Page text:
EMC Avamar – Deduplication in Backup

With all the backup products in the market, how do you choose which product is suitable for any given requirement? Well for this post, I shall introduce you to EMC Avamar. Avamar technologies was aquired by EMC back in 2006 and provides efficiency in backup via deduplication at block level. 

Avamar is predominantly positioned today as an appliance with the Avamar software pre-isntalled on a Dell Power Edge 2950. In the same fashion as any other backup products, agents are deployed on systems to be backed up..  nothing new there. The intelligence comes into play where deduplication is concerned. Avamar agents will keep track of blocks which have been backed up and only send changed blocks of data over the network. This has a few benefits:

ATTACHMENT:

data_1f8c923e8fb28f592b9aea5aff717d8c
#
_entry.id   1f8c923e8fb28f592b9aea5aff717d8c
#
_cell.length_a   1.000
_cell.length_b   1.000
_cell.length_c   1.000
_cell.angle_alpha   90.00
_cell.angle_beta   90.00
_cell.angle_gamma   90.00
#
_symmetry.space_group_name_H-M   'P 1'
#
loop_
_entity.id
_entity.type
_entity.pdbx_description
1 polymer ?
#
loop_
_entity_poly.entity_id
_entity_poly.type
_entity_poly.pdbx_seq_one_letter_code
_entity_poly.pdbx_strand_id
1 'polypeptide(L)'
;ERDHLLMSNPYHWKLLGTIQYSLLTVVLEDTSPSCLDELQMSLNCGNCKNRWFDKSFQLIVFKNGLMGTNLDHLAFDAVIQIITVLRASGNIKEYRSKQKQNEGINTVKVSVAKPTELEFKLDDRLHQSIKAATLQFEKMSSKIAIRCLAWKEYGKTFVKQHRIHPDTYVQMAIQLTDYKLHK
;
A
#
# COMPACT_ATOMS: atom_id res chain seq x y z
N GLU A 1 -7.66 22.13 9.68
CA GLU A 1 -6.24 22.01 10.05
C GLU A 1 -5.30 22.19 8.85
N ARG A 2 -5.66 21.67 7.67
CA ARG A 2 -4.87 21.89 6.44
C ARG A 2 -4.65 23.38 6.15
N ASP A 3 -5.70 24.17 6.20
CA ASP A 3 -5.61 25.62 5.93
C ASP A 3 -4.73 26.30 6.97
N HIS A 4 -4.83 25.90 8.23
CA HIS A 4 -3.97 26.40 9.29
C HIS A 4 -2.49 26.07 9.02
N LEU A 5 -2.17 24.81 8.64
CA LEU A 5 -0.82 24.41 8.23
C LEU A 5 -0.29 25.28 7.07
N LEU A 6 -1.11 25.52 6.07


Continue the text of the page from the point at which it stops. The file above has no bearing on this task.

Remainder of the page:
1. Capacity Efficiency (only change a word on a previously backed up document, you only backup the changed blocks..  not the whole document again.
  2. Network utilisation. End users become accustomed to the fact that their network will be hit hard during a backup window. With products like VMWare; server sprawl is rife and you can end up really hammering your network. With Avamar only backing up changed data, network utilisation during backups is dramatically reduced.
  3. Remote offices. Many Companies have remote offices dotted around with piddly little links, block level changes will be significantly smaller than file level incremental changes. So bandwidth issues aren’t allways as apparent with avamar.
  4. Avamar plays best with customer data that have large commonalities (ie, file data, OS library files, etc.). Less commonalities (ie, Database volumes, where rate of change is greater) will mean a lower dedupe ratio.